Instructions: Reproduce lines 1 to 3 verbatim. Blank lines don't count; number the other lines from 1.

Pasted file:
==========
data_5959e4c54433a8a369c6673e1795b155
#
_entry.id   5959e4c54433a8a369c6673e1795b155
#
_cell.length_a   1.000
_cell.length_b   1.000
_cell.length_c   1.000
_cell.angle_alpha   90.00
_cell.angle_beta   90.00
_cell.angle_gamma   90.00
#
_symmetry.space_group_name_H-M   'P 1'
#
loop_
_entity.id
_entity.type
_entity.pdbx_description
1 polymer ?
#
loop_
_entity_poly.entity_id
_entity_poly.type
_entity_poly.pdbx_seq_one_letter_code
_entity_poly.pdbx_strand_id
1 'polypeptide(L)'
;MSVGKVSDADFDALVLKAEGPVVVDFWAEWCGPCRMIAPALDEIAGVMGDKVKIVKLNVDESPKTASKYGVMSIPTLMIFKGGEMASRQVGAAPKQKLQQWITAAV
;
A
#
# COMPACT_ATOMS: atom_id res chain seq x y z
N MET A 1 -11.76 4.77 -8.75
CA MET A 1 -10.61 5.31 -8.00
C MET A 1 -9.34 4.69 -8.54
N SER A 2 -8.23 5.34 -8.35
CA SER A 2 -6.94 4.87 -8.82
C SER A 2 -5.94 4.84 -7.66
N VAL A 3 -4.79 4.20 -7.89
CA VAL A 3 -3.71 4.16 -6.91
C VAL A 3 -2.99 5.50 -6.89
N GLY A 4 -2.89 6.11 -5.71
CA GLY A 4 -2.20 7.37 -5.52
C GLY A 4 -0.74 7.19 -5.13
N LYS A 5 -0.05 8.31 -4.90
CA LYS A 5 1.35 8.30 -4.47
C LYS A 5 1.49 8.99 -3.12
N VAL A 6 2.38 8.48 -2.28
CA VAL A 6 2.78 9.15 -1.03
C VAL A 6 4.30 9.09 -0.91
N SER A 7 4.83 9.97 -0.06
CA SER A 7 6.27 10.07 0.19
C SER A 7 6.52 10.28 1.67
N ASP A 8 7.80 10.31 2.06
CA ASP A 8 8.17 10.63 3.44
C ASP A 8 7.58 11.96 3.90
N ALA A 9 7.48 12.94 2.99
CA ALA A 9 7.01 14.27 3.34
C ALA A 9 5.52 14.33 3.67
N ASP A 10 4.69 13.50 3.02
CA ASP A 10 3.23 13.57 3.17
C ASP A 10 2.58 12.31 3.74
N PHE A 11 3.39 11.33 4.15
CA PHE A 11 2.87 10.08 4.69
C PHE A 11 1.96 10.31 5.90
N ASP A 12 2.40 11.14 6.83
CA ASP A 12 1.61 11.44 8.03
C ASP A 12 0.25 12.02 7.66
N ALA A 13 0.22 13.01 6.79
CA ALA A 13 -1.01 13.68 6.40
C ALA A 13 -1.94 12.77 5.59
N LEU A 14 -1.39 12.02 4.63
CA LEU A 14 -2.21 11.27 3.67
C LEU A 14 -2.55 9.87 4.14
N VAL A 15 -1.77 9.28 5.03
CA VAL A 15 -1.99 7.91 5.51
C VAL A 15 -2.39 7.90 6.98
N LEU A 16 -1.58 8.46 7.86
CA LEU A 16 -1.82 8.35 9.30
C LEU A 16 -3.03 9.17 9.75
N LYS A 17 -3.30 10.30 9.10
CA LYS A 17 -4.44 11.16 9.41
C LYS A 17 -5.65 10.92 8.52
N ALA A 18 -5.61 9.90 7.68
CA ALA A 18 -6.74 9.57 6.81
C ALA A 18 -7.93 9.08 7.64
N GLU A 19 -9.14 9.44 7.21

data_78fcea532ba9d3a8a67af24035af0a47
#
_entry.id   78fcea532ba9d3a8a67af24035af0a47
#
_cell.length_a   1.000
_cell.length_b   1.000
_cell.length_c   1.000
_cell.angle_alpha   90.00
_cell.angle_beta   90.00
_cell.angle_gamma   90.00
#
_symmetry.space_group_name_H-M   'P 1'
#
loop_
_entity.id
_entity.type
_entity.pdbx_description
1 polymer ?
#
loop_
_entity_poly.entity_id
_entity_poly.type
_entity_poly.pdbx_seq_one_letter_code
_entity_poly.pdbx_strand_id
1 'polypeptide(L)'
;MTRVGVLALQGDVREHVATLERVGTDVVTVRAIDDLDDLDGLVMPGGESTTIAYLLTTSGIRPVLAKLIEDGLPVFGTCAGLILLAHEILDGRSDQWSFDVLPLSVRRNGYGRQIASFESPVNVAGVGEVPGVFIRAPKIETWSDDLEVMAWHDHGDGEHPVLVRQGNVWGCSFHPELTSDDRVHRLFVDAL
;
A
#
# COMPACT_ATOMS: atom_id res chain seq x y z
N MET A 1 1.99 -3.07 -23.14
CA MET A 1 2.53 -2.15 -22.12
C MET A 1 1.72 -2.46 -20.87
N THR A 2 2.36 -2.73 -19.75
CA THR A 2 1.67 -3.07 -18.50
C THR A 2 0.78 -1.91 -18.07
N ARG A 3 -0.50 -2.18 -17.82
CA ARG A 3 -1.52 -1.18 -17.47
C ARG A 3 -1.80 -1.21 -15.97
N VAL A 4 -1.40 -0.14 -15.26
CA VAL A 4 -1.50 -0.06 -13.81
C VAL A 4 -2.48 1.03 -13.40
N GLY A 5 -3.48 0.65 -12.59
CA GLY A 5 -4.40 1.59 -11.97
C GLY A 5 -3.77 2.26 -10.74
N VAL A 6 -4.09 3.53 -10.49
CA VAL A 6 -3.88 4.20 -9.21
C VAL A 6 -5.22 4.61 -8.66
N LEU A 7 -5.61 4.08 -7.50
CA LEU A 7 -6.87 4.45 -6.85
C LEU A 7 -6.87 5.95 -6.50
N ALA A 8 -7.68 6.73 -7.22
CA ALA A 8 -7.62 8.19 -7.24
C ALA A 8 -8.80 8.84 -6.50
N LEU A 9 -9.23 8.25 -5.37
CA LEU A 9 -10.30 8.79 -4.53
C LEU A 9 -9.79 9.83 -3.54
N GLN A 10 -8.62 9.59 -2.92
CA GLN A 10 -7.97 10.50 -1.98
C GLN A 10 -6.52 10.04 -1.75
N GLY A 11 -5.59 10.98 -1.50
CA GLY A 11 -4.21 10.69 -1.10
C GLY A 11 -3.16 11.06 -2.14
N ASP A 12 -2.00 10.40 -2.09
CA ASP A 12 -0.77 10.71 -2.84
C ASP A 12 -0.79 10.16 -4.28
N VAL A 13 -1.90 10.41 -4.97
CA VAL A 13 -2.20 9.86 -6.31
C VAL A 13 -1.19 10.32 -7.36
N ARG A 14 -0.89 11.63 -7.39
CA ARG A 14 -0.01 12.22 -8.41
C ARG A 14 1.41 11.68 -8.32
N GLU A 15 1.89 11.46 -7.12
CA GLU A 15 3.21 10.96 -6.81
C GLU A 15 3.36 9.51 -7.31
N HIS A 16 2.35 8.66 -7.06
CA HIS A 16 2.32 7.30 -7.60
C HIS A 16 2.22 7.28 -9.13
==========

data_5959e4c54433a8a369c6673e1795b155
#
_entry.id   5959e4c54433a8a369c6673e1795b155